Indecent images of children could not be used as evidence because they were in a police commissioner’s safe.
The images were stored on a hard drive belonging to the ex-Lord Mayor of Leeds Neil Taggart, who was jailed in 2017.
They had been in a safe since 2003, but were not disclosed by the office of the West Yorkshire Police and Crime Commissioner (PCC) until after Taggart pleaded guilty to child sex offences.
PCC Mark Burns-Williamson said until then he was unaware the images existed.
“There’s been no intentional cover-up with this,” he said, but he apologised for the “embarrassing” mistake.
The existence of the hard drive came to light on 6 June 2017 when an employee at the PCC’s office, who had previously been employed by the police authority, remembered the hard drive.
The BBC learned about the hard drive from a police whistleblower in September 2017.
This came three months after Taggart had been jailed for making and distributing indecent photographs of children.
Leeds Crown Court had heard that when West Yorkshire Police searched his home in September 2016 they discovered 36,003 indecent images and videos of children on his computer equipment.
Taggart, who was also a former West Yorkshire Police Authority chairman, was jailed on 4 July 2017.
The BBC has learned that when Taggart left the police authority in May 2003 his hard drive was “retained and stored”.
Mr Burns-Williamson, who became the authority’s chairman a month later, said: “I think it was within a secure safe within the police authority.
“That transferred over to the Police and Crime Commissioner’s office but, certainly, I was not aware that it existed.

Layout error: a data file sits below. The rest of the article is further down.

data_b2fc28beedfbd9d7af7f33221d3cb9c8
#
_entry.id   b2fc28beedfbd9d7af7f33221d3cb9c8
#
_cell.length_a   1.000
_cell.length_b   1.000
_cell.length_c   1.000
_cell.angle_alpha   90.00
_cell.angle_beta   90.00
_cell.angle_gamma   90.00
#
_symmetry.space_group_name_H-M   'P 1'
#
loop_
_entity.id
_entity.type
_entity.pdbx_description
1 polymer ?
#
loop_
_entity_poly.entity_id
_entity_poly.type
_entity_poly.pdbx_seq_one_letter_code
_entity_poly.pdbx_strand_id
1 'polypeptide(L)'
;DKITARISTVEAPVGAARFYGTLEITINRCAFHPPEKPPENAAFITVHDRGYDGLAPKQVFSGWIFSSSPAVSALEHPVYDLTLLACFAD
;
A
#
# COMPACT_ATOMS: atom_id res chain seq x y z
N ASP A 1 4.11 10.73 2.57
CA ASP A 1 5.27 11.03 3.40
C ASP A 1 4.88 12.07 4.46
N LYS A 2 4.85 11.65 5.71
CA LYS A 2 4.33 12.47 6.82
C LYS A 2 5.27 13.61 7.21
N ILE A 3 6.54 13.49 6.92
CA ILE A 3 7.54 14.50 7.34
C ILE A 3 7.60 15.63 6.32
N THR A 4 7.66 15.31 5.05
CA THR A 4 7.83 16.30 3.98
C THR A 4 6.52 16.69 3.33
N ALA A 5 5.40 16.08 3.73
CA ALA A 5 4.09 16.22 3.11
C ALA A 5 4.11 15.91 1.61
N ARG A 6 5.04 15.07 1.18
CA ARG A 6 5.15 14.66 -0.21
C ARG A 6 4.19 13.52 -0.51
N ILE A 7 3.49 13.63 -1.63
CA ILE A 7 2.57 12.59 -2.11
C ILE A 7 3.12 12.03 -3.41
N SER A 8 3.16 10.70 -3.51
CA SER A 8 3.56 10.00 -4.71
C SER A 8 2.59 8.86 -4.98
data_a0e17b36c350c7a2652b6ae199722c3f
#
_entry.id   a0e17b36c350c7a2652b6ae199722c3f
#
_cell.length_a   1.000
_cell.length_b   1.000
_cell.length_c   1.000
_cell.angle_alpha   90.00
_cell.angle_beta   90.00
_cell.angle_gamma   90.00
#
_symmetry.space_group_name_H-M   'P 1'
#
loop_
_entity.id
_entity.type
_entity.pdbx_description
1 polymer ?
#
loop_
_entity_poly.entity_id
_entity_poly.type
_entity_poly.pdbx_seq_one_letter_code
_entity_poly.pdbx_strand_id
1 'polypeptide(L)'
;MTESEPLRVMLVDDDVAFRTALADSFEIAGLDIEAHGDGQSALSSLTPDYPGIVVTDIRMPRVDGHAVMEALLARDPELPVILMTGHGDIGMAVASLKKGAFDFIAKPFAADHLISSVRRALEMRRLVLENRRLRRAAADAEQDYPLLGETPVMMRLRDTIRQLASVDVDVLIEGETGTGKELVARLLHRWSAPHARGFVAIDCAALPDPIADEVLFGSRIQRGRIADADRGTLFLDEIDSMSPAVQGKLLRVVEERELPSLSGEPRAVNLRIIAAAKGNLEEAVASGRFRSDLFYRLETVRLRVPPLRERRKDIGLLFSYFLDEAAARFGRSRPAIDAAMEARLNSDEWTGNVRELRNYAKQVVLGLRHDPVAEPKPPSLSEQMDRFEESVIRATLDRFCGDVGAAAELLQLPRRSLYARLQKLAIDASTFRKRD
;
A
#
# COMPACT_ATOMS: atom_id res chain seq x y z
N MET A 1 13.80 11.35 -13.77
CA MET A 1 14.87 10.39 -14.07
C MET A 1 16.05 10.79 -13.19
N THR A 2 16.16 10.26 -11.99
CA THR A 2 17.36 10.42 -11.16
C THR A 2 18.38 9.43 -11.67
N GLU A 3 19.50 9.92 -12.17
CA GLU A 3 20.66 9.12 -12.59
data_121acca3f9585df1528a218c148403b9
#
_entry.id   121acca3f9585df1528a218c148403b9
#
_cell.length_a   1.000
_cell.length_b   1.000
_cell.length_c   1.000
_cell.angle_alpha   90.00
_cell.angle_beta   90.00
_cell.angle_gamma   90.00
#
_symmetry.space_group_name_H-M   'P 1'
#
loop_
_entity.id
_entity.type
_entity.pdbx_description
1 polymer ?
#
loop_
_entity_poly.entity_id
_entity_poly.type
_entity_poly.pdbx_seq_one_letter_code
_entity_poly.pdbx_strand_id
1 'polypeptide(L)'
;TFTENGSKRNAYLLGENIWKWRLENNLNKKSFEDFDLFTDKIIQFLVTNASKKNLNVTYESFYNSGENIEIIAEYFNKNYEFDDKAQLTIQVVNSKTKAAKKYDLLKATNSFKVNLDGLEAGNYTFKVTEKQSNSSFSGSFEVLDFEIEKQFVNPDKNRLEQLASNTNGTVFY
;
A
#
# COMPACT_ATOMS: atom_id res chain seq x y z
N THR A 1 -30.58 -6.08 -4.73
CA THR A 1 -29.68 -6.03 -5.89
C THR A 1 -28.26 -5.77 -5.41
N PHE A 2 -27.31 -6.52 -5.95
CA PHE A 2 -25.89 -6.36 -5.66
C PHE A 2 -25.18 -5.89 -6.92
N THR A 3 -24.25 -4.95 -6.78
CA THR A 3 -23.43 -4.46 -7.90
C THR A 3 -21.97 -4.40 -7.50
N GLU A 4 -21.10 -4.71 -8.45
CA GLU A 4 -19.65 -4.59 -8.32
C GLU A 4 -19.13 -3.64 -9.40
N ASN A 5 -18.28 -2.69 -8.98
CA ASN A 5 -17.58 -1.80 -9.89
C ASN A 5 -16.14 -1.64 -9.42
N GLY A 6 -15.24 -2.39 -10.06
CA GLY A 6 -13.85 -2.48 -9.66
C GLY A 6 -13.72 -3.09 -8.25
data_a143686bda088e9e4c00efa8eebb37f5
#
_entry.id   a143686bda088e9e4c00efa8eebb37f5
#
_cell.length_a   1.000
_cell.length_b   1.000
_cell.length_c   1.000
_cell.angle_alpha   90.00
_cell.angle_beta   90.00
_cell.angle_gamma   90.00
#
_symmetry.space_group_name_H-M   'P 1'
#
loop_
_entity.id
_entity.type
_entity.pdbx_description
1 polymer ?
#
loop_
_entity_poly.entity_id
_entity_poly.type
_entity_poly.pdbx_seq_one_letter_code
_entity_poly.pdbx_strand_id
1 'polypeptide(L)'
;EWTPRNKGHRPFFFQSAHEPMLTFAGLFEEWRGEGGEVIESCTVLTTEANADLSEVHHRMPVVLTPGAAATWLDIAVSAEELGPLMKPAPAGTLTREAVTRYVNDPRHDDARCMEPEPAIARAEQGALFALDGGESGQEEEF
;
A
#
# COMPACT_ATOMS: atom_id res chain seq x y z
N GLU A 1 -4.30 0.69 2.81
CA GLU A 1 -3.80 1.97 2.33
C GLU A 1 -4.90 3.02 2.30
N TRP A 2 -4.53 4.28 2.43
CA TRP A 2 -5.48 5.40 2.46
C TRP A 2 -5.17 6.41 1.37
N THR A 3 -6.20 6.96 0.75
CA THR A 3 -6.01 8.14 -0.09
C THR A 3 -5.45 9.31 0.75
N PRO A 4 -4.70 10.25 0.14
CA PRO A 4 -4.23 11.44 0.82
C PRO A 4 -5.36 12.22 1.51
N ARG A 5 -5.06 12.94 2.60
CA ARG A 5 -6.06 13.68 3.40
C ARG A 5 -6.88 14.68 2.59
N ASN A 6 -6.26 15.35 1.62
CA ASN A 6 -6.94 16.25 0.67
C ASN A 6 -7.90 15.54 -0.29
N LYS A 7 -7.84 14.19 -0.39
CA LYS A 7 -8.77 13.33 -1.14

“Subsequently some images have been found on there, much later on, of course, and I can only assume he [Taggart] knew full well that was the case, and that’s why he asked for it to be stored.
“Of course, I’m sorry and I absolutely regret the fact that this hard drive existed and wasn’t discovered until 2017.”
The whistleblower said: “I can’t think of any reason why they would have kept the hard drive. It was expensive equipment.
“On a high-profile investigation for very serious offences of child sexual imagery, why have they not brought it forward?
“I don’t know if he [Mr Burns-Williamson] withheld evidence, but given that it took so long to disclose this evidence, it does seem suspicious.”
Mr Burns-Williamson said: “As soon as the member of staff recalled that something had been stored, West Yorkshire Police were immediately notified.
“I was notified on the same day, and I was as shocked as anyone that that was the case.
“It’s embarrassing, yes. There have been errors made, so, yes, I absolutely do apologise for that.”
The former Chief Crown Prosecutor for the North West of England and former Association of Police and Crime Commissioners chief executive, Nazir Afzal, said it was “staggering” the PCC did not know the hard drive was in a safe in his office.
“This particular individual [Taggart] was extraordinarily high profile. He was the head of the [police] authority.
“They had that material apparently in the office from 2003, going back 14 years, before the sentencing hearing. Why suddenly did they think it was relevant to bring it forward two days after he pleaded guilty?
“We’re talking about serious criminal material. The abuse of children, digital or video, is the abuse of children.